California officials proposed new rules Thursday for the growing, transporting and sale of marijuana when the state begins issuing licenses in January, and industry officials said the regulations and hefty fees are a mixed bag.
The regulations, which are subject to public hearings before they are finalized, do not limit the size of cannabis farms, but require every plant to be traced from farm to sale. Security will be required at farms, trucks and pot shops, and cannabis cannot be marketed toward minors.
The license application fee for sellers and others will be $1,000 annually, but there are additional license fees of $4,000 to $72,000 charged to retailers based on how much they sell.
Paid signature-gatherers for a ballot measure that would repeal gas tax increases may be hard to find on the streets of California this week.
Organizers say it's not a money issue, adding that they needed to briefly halt paid signature-gathering to catch up on collecting petitions from volunteers.
The petition drive has so far collected more than 327,800 verified signatures of the 587,407 needed to qualify the measure for the November ballot, according to Dave Gilliard, the political strategist behind the drive.
The California Research Bureau on Tuesday released its first report on incidents of discrimination under a 2015 state law that has provided driver’s licenses for hundreds of thousands of immigrants here illegally.
Researchers found no complaints have been made against government agencies tasked with enforcing anti-discrimination laws. But two possible instances of discrimination were reported in focus group interviews conducted by Drive California, a coalition of advocates studying the impact of the new law.
In one case, a woman in Fresno was told her license was not a valid form of identification at a retail store, though it was unclear “whether the incident reflected intentional discrimination or simple ignorance of the license marking,” the report states.
Alarmed by a survey indicating sexual harassment of hotel housekeepers is widespread, a California state lawmaker on Tuesday proposed requiring employers to provide “panic button” devices to their employees so they can summon help if abused by a guest.
The bill to be introduced Wednesday by Assemblyman Al Muratsuchi (D-Torrance) would also require individual hotels to impose a three-year ban on guests who engage in harassment on the property.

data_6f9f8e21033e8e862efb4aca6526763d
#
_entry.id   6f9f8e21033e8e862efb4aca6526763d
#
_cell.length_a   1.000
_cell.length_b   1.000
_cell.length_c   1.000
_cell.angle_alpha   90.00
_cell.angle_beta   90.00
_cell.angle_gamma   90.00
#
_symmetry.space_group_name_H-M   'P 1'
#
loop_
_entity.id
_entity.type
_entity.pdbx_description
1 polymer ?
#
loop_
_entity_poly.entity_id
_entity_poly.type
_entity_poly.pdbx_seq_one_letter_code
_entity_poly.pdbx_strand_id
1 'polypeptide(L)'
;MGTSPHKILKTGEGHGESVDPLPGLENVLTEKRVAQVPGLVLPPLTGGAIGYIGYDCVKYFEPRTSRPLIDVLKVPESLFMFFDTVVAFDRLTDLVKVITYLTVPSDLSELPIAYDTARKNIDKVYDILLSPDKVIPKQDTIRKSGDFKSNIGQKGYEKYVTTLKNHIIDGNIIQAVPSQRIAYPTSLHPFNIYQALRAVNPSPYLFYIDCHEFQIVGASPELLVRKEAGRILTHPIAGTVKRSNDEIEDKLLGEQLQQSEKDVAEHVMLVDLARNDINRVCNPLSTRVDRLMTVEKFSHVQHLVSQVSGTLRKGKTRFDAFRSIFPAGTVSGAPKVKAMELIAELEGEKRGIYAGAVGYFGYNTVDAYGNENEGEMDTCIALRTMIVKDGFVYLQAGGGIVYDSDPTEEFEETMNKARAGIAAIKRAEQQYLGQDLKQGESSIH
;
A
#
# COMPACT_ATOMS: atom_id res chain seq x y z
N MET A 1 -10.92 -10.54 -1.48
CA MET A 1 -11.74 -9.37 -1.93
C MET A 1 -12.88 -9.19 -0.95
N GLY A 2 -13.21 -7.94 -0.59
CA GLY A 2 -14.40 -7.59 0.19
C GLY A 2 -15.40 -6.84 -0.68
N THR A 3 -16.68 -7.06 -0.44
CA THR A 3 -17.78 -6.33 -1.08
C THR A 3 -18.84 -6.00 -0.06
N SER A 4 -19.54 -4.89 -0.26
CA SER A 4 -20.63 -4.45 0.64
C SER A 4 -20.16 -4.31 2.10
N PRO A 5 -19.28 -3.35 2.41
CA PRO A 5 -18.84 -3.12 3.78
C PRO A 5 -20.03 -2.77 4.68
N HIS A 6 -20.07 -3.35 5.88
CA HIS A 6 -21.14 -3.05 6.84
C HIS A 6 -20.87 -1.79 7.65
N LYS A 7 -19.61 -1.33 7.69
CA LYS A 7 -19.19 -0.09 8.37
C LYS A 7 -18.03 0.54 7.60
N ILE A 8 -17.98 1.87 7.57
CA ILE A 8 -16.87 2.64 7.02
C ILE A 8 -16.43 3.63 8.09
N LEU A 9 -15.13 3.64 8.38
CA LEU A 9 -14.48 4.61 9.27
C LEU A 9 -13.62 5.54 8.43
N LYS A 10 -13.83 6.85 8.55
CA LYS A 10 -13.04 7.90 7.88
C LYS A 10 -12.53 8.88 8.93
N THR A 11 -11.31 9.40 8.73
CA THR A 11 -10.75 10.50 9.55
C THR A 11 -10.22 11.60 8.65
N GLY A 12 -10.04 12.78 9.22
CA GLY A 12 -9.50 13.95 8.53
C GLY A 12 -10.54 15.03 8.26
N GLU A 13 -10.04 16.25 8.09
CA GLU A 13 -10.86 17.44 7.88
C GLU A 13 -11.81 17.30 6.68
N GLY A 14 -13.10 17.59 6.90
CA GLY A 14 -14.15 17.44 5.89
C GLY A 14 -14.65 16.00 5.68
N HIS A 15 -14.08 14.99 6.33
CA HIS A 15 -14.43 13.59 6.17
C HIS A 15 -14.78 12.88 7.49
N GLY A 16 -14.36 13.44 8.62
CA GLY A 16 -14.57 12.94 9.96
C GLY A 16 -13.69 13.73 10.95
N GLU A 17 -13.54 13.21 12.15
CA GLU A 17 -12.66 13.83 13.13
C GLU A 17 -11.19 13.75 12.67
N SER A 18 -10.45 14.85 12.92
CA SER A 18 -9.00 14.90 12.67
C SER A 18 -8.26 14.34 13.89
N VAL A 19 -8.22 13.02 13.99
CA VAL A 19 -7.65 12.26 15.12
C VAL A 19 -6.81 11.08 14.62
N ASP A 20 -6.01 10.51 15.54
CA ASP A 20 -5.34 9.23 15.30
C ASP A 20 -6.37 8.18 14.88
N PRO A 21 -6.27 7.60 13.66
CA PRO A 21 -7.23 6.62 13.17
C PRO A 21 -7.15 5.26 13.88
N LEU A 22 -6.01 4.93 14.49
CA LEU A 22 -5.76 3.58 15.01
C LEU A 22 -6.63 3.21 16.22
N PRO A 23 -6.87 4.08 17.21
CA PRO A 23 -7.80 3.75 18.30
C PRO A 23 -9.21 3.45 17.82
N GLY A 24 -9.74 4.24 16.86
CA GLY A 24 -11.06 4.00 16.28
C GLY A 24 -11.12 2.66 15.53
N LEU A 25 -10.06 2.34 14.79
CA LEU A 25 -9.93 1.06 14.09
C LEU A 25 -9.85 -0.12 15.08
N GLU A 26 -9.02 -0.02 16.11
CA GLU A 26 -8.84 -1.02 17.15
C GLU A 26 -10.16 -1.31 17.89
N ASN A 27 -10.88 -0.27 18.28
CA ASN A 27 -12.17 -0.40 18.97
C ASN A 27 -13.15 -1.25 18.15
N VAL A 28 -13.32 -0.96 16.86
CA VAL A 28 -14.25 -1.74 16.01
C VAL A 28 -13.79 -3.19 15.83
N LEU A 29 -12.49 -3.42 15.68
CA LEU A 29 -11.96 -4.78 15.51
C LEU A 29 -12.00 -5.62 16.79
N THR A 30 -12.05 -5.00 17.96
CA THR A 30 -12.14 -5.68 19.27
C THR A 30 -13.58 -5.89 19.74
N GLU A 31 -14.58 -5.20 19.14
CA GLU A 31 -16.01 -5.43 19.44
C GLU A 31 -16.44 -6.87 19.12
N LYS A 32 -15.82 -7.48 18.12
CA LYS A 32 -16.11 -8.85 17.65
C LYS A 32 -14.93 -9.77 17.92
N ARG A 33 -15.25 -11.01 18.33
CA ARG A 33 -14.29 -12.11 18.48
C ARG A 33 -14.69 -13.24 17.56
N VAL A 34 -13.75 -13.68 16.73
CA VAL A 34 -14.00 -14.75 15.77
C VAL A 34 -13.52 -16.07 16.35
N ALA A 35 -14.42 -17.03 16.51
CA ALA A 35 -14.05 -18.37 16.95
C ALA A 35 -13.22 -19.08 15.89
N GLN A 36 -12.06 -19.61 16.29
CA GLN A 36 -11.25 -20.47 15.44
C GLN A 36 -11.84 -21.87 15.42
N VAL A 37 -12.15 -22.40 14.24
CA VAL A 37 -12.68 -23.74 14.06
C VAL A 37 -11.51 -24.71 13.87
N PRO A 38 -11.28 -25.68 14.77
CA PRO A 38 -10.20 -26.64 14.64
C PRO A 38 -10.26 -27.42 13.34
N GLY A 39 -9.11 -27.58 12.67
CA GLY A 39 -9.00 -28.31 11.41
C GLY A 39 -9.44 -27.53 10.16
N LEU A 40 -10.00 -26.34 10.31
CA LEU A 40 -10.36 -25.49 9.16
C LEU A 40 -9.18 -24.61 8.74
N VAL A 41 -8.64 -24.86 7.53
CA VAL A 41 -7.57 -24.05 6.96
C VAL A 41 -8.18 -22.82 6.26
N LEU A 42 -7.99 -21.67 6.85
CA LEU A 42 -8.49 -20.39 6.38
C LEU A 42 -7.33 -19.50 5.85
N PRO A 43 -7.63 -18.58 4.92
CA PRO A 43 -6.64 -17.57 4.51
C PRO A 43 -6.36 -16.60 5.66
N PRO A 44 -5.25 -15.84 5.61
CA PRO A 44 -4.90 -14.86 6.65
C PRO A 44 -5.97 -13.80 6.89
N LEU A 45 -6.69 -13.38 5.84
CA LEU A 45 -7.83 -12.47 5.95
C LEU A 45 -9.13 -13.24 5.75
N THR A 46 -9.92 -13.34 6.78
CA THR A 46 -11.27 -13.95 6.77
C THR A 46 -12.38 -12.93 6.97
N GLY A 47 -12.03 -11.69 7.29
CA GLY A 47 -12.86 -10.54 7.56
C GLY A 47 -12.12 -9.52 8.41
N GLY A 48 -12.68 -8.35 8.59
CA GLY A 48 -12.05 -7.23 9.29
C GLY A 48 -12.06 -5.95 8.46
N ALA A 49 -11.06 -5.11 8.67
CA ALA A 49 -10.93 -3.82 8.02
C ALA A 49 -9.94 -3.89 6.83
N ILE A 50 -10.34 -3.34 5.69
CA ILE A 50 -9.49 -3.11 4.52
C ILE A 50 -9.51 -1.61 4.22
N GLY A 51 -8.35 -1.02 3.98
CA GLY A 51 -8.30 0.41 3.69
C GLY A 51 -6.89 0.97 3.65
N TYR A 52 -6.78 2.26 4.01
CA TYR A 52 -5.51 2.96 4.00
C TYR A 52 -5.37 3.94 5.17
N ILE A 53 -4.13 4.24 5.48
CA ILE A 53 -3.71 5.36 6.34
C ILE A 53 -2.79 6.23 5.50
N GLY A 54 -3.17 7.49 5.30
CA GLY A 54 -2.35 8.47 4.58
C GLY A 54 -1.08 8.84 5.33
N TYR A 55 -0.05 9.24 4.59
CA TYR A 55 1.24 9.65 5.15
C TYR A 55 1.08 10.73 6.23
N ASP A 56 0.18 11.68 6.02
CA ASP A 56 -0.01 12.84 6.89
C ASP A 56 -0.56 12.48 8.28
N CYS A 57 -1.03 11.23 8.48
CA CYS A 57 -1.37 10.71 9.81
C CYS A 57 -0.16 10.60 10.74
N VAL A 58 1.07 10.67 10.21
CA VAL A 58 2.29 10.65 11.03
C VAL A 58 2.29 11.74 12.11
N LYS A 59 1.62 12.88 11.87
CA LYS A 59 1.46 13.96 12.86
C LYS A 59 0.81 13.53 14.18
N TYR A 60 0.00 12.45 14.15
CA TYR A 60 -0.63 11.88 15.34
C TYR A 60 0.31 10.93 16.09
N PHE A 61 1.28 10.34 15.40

“We want to protect our most vulnerable women workers, hotel maids who are going into rooms alone, from sexual harassment,” said Muratsuchi, who co-authored the bill with Assemblyman Bill Quirk (D-Hayward).
It’s up to a few thousand California Democratic Party delegates to decide whether the state party endorses candidates at its February convention in San Diego — a nod that could come with millions of dollars of support.
But this month, California Democratic Party Chairman Eric Bauman sent a letter to statewide candidates urging them not to seek the state party endorsement in February, prompting allegations that he was trying to silence dissenting voices. Bauman said his letter was simply meant to stave off disunity at the convention.
The dispute over endorsements is the latest battle between Bauman and those who backed his rival, Kimberly Ellis, in a bitter leadership contest in the spring that was decided by a handful of votes and resulted in a recount. Party delegates split into establishment and grass-roots factions, aligning themselves with Bauman and Ellis respectively, mirroring the divide among Democrats in deciding between Hillary Clinton and Bernie Sanders in the 2016 presidential primary.
Home to a quarter of California’s 5.2 million registered voters, Los Angeles County is the biggest prize in California’s 2018 race for governor.
For two hometown Democratic candidates especially — former Los Angeles Mayor Antonio Villaraigosa and state Treasurer John Chiang of Torrance — doing well in L.A. County is essential if they hope to best the front-runner, Lt. Gov. Gavin Newsom.
Yet this overwhelmingly Democratic stronghold continually bedevils even the most adept campaigns.
California officials are bracing for healthcare battles in Washington to have a major impact on the state’s budget and programs. Activists and politicians are planning a showdown over whether or not to establish a single-payer healthcare system in the state. And prescription drug manufacturers are the target of a number of bills meant to target the rising costs of medication.
Sound familiar? Turns out the brewing healthcare battles in California in 2018 aren’t all that different from those from 2017.
Here’s a primer on the upcoming healthcare agenda in California:
With federal regulation rollbacks and a rise in data breaches, California lawmakers this year are looking for ways to protect consumers and their personal information.
Some legislation under consideration could give people more notice and control over what data is collected, without having to pay for privacy or better services. Other bills could provide free credit freezes for consumers and require new privacy features for products that connect to the internet.
California lawmakers aren’t wasting any time in tackling one of the most contentious issues in state housing politics this year.
On Jan. 11, the Assembly Housing and Community Development Committee is set to hold a hearing on legislation that could lead to a dramatic expansion of rent control policies across the state.
The debate over rent control could spill over onto the 2018 ballot, where Californians also could see proposals to expand or curtail the property tax restrictions ushered in 40 years ago by Proposition 13.